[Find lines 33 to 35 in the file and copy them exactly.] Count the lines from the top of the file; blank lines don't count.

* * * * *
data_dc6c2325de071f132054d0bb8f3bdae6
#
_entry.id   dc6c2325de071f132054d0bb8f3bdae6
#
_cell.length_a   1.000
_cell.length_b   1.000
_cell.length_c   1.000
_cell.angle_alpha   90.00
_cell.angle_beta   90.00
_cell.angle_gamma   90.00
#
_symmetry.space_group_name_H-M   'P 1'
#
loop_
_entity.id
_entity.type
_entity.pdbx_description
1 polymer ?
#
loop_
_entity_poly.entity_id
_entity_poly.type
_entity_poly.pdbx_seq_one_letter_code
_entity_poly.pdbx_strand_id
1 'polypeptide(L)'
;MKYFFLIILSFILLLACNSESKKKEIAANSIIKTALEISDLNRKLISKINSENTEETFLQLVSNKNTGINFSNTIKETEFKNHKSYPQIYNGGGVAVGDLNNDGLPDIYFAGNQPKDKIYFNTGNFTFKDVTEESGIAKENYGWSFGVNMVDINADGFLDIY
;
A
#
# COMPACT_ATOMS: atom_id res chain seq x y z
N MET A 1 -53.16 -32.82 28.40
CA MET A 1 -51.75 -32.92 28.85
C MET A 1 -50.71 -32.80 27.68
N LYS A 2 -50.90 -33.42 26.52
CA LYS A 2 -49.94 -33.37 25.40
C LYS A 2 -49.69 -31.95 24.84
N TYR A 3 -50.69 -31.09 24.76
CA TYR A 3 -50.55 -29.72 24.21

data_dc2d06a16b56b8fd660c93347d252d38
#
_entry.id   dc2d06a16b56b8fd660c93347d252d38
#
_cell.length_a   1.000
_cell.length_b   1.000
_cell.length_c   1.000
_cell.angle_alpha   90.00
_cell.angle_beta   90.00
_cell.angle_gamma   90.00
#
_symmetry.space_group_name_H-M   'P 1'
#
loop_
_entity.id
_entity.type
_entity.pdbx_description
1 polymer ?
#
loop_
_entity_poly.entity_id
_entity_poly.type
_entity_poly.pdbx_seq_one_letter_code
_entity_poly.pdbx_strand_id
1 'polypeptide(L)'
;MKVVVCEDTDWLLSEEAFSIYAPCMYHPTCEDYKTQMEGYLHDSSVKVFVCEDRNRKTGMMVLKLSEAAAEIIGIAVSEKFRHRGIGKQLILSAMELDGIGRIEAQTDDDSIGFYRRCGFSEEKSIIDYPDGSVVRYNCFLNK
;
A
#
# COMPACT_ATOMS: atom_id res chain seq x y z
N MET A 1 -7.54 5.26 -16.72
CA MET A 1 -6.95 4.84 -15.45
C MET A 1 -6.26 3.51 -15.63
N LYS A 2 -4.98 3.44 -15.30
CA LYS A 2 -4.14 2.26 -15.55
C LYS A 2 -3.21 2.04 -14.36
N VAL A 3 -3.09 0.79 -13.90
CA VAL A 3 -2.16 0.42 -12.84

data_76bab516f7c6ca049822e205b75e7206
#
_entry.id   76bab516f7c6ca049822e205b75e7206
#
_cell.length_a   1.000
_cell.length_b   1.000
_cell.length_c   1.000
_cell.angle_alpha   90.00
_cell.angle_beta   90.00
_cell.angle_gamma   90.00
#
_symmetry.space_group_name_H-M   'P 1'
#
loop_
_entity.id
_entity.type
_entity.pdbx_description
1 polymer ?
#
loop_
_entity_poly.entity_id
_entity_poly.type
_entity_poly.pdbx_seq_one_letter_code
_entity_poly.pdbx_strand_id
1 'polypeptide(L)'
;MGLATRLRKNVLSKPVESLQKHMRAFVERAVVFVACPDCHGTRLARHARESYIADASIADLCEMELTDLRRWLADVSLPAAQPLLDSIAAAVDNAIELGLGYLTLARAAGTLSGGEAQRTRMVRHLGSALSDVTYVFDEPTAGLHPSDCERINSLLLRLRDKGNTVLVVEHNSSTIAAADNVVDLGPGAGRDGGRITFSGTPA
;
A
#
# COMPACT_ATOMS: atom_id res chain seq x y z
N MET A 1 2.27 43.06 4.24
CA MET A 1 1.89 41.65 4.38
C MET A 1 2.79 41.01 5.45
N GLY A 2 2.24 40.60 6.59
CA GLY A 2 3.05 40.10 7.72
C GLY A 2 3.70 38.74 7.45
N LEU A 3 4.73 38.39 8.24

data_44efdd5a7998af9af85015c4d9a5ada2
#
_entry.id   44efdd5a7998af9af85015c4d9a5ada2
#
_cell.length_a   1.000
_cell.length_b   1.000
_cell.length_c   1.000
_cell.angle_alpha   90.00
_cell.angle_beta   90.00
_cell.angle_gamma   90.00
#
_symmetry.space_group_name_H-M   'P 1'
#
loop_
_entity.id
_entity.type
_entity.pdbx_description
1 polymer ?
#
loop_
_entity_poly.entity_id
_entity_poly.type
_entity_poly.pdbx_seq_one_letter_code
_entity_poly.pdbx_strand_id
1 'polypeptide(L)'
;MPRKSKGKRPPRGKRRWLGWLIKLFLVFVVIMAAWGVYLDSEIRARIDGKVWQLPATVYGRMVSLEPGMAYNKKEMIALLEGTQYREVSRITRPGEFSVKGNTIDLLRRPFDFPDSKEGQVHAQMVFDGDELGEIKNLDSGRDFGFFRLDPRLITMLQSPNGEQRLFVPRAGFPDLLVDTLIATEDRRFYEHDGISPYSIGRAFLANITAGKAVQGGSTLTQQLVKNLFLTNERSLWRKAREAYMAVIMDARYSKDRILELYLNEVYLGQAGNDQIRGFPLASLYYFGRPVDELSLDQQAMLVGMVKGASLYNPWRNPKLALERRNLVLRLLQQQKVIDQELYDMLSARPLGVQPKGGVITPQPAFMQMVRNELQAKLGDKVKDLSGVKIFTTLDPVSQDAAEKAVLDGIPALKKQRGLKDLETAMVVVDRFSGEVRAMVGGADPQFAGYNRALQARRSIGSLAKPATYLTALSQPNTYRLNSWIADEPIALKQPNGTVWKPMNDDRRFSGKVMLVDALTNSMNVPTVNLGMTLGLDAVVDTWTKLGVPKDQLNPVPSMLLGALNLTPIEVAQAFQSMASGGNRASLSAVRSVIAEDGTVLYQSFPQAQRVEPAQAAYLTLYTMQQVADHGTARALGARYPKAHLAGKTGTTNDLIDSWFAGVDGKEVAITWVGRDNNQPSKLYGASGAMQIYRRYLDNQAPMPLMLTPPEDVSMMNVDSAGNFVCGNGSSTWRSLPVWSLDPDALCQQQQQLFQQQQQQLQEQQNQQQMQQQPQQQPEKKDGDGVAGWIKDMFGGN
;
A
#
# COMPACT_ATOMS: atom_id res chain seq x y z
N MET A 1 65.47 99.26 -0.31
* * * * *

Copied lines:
C MET A 1 -50.71 -32.80 27.68
N LYS A 2 -50.90 -33.42 26.52
CA LYS A 2 -49.94 -33.37 25.40